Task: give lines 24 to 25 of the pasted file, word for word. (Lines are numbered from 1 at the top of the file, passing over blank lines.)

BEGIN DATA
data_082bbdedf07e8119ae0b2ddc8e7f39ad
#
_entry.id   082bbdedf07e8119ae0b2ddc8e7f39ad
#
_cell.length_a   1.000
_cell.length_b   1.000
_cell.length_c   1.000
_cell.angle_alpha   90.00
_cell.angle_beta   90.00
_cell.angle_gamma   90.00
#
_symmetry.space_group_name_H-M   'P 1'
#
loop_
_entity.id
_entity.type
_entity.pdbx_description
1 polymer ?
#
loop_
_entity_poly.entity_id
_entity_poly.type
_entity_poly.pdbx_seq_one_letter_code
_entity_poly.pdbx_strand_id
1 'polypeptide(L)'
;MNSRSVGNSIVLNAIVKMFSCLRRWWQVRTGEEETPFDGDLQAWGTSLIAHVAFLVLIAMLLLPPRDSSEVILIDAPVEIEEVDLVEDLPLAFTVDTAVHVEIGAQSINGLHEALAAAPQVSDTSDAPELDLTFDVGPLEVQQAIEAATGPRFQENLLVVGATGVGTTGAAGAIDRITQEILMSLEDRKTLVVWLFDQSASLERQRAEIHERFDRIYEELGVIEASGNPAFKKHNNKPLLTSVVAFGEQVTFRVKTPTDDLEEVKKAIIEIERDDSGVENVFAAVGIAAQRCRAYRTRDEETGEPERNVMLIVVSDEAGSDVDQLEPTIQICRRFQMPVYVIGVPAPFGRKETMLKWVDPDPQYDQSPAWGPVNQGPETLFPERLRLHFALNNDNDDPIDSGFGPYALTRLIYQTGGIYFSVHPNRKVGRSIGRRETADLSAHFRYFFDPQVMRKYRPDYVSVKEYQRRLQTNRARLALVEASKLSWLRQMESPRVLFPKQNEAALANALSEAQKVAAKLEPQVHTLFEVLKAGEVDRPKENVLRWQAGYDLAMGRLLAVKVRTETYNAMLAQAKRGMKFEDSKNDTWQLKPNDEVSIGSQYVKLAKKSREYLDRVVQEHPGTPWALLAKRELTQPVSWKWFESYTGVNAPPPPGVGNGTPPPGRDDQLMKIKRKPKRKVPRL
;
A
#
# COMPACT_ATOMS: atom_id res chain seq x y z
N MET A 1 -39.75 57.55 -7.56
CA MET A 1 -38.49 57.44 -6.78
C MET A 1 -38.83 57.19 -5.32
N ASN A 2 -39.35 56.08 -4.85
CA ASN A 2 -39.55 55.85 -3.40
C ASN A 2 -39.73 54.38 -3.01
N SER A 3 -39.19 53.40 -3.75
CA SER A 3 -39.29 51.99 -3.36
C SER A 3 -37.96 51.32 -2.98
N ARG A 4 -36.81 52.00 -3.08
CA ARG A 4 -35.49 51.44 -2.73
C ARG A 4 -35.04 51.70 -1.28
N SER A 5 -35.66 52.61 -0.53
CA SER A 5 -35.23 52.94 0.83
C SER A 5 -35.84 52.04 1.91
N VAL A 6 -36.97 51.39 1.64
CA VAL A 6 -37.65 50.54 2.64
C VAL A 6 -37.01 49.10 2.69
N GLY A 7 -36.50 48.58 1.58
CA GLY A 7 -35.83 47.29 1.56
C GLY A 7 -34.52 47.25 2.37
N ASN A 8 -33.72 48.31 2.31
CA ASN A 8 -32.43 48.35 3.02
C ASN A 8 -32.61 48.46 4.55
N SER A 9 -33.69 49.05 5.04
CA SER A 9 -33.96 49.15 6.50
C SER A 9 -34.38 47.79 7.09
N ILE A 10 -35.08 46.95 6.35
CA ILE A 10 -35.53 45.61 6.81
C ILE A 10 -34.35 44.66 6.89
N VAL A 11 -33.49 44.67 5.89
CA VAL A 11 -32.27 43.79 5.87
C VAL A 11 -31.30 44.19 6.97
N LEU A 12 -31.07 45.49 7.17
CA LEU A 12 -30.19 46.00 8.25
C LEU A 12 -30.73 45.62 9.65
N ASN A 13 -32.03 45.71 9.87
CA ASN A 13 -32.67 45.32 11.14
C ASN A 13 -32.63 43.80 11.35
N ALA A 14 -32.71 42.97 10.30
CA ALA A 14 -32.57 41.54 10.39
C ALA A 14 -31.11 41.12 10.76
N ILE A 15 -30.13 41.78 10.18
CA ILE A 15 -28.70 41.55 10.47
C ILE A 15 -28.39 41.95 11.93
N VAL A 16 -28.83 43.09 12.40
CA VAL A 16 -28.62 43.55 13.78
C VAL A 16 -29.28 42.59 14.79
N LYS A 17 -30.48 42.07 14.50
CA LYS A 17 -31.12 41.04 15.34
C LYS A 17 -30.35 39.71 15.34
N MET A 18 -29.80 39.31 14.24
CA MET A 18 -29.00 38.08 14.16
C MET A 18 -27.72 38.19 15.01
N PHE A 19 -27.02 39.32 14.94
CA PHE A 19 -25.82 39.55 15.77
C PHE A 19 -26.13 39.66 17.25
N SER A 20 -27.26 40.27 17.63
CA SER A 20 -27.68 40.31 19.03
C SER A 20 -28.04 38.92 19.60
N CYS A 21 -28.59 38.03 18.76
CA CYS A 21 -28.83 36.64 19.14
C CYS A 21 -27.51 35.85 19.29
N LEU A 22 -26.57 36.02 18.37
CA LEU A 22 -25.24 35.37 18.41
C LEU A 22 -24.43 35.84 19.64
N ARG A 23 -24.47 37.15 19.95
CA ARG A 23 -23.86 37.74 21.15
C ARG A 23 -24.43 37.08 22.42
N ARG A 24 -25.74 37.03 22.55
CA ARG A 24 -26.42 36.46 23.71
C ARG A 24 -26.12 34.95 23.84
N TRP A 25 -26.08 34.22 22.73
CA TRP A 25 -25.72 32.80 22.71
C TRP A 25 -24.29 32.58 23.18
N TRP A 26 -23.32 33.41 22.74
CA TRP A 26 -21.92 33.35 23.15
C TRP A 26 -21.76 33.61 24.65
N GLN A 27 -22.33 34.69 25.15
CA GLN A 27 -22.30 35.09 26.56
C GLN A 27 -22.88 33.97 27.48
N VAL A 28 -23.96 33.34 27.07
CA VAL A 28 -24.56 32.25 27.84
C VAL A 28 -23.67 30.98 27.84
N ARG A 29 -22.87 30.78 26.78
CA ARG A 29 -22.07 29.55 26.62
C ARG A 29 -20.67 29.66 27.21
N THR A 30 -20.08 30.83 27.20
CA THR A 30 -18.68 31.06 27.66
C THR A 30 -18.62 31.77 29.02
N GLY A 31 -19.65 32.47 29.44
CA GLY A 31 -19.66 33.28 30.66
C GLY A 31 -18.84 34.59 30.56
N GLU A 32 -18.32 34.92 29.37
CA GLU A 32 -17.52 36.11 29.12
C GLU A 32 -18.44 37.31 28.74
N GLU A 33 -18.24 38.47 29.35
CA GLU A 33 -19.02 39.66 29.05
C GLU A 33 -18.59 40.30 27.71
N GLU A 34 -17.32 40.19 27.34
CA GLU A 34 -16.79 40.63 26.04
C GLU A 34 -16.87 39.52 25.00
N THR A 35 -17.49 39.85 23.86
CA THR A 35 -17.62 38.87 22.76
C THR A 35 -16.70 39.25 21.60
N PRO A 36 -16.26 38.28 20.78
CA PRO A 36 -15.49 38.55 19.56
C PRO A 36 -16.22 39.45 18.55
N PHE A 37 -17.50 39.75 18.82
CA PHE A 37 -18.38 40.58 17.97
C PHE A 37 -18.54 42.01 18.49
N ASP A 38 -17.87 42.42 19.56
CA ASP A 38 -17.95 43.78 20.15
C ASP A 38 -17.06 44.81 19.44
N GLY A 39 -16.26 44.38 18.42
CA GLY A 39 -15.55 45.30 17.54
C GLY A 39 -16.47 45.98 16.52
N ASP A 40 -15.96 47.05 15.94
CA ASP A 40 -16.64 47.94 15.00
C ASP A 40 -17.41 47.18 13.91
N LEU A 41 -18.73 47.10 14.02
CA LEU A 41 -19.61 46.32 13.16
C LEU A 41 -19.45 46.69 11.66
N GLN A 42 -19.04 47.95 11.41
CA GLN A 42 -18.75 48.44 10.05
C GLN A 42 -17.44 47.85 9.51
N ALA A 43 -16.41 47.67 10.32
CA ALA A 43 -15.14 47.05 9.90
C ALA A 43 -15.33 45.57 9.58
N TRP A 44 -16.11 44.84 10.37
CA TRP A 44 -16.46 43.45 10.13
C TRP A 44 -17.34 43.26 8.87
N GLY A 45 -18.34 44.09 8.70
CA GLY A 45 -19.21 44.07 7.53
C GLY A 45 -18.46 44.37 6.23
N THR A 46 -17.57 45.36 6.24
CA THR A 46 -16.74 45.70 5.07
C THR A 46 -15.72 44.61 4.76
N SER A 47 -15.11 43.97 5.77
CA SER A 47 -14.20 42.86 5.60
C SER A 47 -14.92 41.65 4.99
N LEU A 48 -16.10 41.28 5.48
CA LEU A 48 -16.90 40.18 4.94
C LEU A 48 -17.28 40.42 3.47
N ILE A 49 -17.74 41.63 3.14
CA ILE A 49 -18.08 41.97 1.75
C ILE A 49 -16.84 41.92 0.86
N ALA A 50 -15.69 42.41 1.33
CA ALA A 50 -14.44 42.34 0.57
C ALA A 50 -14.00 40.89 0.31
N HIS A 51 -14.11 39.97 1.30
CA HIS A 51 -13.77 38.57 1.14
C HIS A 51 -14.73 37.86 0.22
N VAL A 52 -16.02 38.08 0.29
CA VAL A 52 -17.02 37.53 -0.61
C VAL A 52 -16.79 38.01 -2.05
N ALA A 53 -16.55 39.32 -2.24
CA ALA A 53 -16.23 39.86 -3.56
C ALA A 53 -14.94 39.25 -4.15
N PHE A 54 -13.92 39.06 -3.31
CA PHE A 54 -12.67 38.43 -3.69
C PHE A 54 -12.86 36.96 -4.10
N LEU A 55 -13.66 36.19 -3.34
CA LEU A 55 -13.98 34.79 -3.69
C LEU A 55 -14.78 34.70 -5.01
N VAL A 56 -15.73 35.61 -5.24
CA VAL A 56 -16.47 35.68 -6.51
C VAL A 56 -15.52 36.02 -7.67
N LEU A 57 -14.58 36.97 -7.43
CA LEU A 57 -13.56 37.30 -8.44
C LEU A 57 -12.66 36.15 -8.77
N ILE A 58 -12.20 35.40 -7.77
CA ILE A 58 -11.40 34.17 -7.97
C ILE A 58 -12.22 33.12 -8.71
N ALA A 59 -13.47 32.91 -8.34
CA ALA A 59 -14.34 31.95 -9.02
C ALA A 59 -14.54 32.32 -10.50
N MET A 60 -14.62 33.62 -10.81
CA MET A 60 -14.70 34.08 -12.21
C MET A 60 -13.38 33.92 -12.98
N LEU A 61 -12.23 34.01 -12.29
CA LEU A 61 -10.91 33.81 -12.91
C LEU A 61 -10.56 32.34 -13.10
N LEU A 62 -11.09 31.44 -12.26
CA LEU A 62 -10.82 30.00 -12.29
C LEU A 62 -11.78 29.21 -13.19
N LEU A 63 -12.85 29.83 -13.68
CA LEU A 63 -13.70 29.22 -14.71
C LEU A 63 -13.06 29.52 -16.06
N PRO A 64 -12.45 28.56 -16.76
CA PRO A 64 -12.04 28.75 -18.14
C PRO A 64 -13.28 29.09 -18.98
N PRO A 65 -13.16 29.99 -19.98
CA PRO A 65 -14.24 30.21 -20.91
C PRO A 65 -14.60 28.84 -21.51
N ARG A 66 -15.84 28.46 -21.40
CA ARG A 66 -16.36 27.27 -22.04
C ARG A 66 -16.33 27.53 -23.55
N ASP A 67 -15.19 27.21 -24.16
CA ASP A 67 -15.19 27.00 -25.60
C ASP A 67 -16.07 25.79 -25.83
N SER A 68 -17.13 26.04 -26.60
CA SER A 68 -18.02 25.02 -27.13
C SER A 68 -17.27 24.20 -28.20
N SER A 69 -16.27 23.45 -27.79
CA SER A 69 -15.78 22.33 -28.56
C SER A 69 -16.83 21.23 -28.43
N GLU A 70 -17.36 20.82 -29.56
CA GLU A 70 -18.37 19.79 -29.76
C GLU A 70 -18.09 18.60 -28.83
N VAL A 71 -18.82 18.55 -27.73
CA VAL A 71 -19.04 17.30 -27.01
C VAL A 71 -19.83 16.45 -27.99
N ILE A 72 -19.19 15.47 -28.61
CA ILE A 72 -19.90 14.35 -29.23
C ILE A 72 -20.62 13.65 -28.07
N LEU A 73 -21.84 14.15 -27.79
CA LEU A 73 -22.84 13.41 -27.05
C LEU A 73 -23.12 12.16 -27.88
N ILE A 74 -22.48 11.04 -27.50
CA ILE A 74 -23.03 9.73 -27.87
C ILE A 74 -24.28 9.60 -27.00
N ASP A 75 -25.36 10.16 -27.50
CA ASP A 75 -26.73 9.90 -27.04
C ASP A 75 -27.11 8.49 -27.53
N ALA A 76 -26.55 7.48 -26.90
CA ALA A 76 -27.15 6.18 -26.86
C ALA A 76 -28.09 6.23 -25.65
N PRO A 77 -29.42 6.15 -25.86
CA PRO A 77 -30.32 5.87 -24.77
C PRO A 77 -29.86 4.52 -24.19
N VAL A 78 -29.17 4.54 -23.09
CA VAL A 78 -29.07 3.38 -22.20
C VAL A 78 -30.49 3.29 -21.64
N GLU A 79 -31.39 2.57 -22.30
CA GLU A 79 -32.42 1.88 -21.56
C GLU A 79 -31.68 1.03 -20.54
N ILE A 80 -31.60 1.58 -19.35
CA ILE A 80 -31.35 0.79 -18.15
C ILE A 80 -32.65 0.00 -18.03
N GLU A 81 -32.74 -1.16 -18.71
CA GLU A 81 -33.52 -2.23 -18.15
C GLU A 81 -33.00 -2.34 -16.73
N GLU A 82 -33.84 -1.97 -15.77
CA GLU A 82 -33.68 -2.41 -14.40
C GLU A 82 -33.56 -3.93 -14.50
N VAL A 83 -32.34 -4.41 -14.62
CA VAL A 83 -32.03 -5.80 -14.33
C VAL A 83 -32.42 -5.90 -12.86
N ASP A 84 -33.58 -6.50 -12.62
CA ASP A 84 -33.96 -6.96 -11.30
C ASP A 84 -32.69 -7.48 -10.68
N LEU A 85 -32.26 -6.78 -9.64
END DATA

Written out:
_entity_poly.pdbx_strand_id
1 'polypeptide(L)'